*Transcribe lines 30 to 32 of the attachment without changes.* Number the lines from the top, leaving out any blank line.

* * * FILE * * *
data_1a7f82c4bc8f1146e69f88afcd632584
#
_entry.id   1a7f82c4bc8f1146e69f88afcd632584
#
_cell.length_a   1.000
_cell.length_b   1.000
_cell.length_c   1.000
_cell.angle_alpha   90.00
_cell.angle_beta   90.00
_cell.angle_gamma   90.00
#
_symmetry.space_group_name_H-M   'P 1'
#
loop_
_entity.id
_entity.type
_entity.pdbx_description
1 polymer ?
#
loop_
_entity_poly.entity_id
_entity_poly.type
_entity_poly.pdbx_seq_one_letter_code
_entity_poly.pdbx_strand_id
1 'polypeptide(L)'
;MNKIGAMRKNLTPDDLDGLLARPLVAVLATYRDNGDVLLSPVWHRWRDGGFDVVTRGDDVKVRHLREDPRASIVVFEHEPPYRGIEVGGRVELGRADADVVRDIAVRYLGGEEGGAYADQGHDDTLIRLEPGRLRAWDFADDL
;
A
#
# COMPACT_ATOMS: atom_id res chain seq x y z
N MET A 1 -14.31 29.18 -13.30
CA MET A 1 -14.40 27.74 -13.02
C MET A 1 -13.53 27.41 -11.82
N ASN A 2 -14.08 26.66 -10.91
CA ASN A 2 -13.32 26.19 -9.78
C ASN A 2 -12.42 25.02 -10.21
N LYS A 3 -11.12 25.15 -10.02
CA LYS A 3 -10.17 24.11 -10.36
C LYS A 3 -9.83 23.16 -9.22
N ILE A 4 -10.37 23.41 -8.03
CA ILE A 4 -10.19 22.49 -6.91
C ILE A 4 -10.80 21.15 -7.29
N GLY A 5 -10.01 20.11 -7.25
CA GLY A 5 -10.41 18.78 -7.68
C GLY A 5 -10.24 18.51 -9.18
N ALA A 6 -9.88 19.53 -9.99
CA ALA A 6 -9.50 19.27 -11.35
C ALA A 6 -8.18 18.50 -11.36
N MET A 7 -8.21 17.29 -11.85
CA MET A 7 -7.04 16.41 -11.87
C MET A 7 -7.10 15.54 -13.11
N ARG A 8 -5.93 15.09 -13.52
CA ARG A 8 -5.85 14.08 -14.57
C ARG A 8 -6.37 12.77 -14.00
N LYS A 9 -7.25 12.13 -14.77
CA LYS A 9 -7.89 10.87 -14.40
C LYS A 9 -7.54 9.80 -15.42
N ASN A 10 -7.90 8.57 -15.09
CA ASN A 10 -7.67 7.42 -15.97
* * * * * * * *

# COMPACT_ATOMS: atom_id res chain seq x y z
N MET A 1 -14.31 29.18 -13.30
CA MET A 1 -14.40 27.74 -13.02